When polysilicon was at $300/kg a few years ago, First Solar and its thin film approach requiring no polysilicon had an untouchable cost equation. When polysilicon cratered to the high $20s in recent months, First Solar's module business was left for dead. Stabilization in poly prices can be read as the first sign of stabilization in the solar supply chain.

Yingli, Trina and Suntech each rallied between 20% and 30% on Wednesday.

Trina Solar, Suntech and Yingli are the largest Chinese module makers. During solar boom times, Trina and Yingli were generating gross margins above 30%. However, those gross margins fell to the break-even point in 2011 as excessive capacity in solar and lessening demand in Europe caused the profitability of the sector to be wiped out.

Trina Solar, Suntech and Yingli are likely to be

long-term survivors on the Chinese solar landscape, the critical question being at what level of profitability and in what corporate structure.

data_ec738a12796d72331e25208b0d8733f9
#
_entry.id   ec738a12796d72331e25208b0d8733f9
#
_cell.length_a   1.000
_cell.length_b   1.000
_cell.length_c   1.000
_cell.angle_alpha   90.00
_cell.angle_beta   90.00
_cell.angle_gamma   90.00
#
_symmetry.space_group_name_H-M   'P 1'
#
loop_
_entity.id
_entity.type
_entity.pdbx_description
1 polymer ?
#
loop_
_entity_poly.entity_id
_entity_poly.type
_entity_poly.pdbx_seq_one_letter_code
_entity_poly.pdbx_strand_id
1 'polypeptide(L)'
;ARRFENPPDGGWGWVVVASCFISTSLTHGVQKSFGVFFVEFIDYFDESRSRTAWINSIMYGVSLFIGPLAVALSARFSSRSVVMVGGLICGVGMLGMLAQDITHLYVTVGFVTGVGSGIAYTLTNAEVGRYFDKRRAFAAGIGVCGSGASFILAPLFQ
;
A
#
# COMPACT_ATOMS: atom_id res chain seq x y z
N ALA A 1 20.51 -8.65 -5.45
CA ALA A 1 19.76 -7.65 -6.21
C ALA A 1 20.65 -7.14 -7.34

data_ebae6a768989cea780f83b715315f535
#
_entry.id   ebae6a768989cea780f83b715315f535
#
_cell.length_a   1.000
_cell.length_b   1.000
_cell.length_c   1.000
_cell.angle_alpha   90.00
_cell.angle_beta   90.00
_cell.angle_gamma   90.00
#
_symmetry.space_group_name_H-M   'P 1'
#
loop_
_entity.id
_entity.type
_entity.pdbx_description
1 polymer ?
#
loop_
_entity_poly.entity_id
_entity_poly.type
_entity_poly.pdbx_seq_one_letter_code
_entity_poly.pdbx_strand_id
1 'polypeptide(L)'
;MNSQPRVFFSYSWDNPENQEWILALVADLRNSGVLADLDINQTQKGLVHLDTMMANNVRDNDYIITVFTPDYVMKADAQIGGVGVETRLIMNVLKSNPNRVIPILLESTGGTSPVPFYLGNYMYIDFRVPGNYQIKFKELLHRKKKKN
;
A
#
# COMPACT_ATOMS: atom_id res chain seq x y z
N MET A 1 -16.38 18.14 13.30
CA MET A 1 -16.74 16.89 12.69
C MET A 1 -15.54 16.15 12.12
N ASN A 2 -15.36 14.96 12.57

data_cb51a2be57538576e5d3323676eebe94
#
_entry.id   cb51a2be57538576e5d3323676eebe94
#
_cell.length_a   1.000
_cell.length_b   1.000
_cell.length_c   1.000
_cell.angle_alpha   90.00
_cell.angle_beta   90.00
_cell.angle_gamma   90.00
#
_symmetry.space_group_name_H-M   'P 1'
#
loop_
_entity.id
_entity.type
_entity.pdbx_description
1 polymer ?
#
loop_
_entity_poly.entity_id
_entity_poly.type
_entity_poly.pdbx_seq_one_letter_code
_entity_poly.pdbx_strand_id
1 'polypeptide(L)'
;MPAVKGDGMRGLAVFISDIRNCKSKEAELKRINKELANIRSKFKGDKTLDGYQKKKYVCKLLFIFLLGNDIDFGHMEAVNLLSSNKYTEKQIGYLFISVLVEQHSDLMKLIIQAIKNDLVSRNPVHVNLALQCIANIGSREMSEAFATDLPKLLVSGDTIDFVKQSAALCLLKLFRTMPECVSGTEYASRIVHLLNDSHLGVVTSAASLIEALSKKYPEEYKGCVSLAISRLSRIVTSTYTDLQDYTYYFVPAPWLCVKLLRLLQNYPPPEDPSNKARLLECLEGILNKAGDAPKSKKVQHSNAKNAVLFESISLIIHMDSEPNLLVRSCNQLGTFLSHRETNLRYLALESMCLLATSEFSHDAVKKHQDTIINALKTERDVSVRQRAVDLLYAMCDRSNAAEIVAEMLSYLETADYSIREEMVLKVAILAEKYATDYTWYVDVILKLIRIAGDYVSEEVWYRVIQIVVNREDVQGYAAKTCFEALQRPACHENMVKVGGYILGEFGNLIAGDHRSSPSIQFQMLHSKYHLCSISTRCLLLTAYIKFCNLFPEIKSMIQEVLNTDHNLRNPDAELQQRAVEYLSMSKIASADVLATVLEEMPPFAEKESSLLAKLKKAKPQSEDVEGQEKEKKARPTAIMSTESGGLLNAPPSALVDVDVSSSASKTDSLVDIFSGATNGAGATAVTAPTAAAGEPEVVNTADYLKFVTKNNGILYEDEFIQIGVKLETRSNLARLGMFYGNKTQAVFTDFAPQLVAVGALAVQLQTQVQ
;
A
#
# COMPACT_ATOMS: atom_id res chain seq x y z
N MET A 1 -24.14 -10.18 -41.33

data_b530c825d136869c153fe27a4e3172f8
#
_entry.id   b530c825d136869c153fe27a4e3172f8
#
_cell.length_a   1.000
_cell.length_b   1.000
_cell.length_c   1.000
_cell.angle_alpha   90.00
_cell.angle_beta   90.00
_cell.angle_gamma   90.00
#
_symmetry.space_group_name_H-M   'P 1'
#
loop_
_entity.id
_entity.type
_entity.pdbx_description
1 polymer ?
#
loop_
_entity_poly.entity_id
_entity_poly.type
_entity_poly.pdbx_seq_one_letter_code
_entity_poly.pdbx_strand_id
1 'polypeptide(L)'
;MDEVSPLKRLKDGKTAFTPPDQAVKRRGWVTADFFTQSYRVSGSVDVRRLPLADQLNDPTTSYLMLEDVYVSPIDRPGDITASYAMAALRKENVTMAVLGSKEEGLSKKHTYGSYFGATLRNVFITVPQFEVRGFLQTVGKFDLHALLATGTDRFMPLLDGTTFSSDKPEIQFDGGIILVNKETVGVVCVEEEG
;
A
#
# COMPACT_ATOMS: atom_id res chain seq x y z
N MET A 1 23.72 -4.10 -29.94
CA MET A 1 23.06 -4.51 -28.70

Yingli, for example, has its own polysilicon plant, unlike Trina, and that's a link in the solar supply that could makes a case for it as a survivor. But Trina has a strong balance sheet relative to Chinese solar peers. Suntech, as the capacity leader in China and most well-known global solar brand among Chinese companies, is also likely to survive, even given its balance sheet weakness.

Earlier this week, First Solar scored a 115-megawatt deal with


in France for a major solar project. While the sale of its modules for the 115-MW project may not have been profitable given current solar oversupply, it does underscore the fact that First Solar can still compete with the Chinese module makers, said Aaron Chew, analyst at Maxim Group. First Solar has been beaten down as low as $29 on fears that given the cratering of prices in solar it is no longer a viable competitor to the Chinese module makers outside of the pipeline of projects that it owns.